Monday, April 5, 2021

Innovation Files Podcast - How Pack Journalism and Predictable Crisis PR Responses Have Influenced the Techlash

Thank you, Robert Atkinson and Jackie Whisman, for having me on your "Innovation Files" podcast. I appreciate our discussion. Here are my quotes from the show, which tell the story of the Techlash research. The transcript was slightly edited for clarity. 
Innovation Files (ITIF) episode 33 Apple Podcasts | Google Podcasts | Spotify | Stitcher | Castbox
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ITIF Innovation Files podcast Techlash Book

"I needed to justify the need to even study the tech media. I don't need to do that anymore."
Prior to my academic journey, I worked in the industry in both tech journalism and tech PR. So first, I represented tech companies, pitched to media, then I switched sides to be a tech reporter, and later, a deputy editor. So, basically, I moved from being on the side that sends the press releases to be on the side that receives them and deletes most of them.
Around the time, I finished my master's degree in communication and political science. And when I looked for academic studies about my occupation, my passion, tech journalism, I found this depressing void. And I was like, 'why does nobody focus on studying this type of coverage?' I looked for examinations of the tech media agenda and found none. So, I decided to do it myself.

For five years of my Ph.D. in communication, I compare the tech coverage in traditional media to tech blogs' coverage. You asked about researching this field: a decade ago, it was tough. A comment that I got from one of the reviewers was, "who cares about tech news? They're not important." So, I needed to justify the need to even study the tech media. I don't need to do that anymore.
"My initial research fellowship at USC Annenberg was based on the criticism that the tech media is NOT tough enough."
My initial research fellowship at USC Annenberg was based on the criticism that the tech media is not tough enough. It was on the influence of corporate PR and the non-investigative nature of the tech coverage. That was the research proposal. But then, 2017 happens. So, like any good startup, I needed to pivot. The data forced me to.

So, I changed my study. And the past four years were a deeper dive into the evolving interplay between tech journalism and tech PR, focused on tech scandals, and expanded the analysis to crisis communications. So, I can talk not only about the roots of the change but also about the tech companies' crisis responses. And I must say that researching this niche wasn't studied enough; it's what made me more purpose-driven to fill the gap. And the upcoming book is the result of all this background story.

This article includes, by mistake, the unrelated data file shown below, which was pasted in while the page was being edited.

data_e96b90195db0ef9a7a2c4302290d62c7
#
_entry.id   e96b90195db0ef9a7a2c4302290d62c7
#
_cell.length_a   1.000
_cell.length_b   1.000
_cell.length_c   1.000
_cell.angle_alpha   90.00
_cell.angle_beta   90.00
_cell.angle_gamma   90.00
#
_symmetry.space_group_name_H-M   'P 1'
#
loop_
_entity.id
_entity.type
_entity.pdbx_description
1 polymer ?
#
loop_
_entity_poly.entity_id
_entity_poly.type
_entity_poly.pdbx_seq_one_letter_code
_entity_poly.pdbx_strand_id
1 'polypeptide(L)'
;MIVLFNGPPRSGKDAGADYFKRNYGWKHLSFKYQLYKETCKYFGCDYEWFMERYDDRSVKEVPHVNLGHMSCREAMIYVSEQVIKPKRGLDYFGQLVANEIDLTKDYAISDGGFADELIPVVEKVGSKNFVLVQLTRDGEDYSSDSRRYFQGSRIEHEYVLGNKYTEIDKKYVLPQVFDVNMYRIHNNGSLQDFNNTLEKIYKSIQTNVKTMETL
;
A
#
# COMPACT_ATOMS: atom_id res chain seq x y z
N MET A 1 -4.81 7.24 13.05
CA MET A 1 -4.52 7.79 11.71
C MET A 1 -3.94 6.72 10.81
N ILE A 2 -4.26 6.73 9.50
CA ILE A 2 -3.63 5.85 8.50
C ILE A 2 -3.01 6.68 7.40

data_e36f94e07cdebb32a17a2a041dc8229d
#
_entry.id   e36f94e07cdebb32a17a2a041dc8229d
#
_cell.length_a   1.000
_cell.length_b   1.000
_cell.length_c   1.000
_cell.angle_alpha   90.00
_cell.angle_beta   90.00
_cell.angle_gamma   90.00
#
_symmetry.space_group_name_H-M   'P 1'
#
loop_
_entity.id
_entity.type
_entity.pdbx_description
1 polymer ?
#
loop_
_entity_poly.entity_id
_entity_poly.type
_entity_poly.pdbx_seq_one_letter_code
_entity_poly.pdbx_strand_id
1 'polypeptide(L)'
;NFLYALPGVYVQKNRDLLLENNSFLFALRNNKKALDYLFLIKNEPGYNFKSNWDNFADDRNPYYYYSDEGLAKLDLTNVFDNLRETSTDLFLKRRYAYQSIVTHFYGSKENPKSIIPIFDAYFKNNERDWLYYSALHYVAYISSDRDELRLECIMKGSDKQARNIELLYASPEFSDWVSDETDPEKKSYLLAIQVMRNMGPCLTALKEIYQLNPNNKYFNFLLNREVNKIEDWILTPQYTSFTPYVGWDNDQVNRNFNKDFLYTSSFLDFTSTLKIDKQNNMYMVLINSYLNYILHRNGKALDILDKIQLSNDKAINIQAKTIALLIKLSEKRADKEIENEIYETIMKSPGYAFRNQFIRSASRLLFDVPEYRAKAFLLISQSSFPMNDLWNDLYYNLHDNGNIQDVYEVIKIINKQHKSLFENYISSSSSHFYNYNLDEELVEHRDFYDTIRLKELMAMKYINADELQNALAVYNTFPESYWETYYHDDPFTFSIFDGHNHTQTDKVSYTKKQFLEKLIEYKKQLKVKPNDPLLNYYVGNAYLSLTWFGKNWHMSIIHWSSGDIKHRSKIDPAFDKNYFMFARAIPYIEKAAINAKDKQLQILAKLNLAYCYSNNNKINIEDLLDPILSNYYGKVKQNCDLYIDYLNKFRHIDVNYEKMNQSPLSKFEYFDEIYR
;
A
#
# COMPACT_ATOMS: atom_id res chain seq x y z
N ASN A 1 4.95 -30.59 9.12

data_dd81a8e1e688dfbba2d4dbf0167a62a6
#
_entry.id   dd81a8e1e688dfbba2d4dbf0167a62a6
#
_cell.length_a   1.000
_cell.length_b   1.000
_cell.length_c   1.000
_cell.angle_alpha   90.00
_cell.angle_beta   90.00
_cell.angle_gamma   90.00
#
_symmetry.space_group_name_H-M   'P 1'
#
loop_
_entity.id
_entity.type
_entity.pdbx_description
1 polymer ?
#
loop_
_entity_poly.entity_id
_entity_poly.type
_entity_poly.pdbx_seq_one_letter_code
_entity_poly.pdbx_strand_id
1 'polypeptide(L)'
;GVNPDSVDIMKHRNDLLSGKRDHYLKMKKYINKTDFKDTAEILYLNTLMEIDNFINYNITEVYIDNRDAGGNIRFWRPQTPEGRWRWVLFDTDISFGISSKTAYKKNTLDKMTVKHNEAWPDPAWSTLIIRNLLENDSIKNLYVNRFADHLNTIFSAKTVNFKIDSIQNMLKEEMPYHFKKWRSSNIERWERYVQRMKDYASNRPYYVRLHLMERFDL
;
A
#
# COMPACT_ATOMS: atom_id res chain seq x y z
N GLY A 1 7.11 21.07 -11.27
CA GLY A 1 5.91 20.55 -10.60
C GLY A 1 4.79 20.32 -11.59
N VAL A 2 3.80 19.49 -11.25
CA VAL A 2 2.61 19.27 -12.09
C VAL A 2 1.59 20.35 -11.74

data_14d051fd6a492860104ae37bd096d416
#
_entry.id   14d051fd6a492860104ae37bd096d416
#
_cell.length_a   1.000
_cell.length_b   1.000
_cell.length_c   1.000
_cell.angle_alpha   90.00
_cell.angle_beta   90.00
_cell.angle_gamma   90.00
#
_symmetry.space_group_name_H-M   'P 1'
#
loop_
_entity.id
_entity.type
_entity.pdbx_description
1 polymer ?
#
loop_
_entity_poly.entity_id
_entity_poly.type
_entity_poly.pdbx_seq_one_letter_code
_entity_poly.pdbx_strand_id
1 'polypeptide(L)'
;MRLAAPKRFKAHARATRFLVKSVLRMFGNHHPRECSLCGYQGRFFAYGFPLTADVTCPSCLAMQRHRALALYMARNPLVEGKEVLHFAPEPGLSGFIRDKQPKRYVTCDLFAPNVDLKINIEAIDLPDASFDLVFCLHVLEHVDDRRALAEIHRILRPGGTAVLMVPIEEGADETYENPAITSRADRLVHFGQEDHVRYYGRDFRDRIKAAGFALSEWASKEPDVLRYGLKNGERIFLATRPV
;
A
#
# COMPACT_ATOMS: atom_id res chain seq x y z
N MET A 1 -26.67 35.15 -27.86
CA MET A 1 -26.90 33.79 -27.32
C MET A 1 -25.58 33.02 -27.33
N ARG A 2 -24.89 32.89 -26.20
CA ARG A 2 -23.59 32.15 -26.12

"Tech journalists are now looking for harm."
As you said, yes, the media set the narrative. Tech journalists are now looking for harm. And when they dug in and found those tech scandals and had like real impact on the world, more journalists joined the effort.

The theme of the book is pendulum swings because I'm talking about all the historical backgrounds that got us to the Techlash. We moved from one extreme to the other, more than once or twice. So, the book has three phases. I'm calling them the pre-Techlash, Techlash, and post-Techlash. I organized it that way in order to show how things have changed over time, but also, each phase has its own changes within.
"After the bubble burst and the companies failed, they all moved from being God to being a Dog."
The thing about the history is that we were mainly on the utopian side before we moved to the dystopian side. For decades, the tech companies were used to mainly flattering coverage. Think about the early 90s or late 90s, during the dot-com bubble, the innovators were like rock stars. But after the bubble burst and the companies failed, they all moved from being God to being a dog. So, already back then, the pendulum swung from one extreme to another. In the mid-2000s, the positive coverage returned a bit regarding the innovations coming out of the tech industry. And, you know, it was justified. I mean, we had groundbreaking things like the iPhone, so actual exciting things.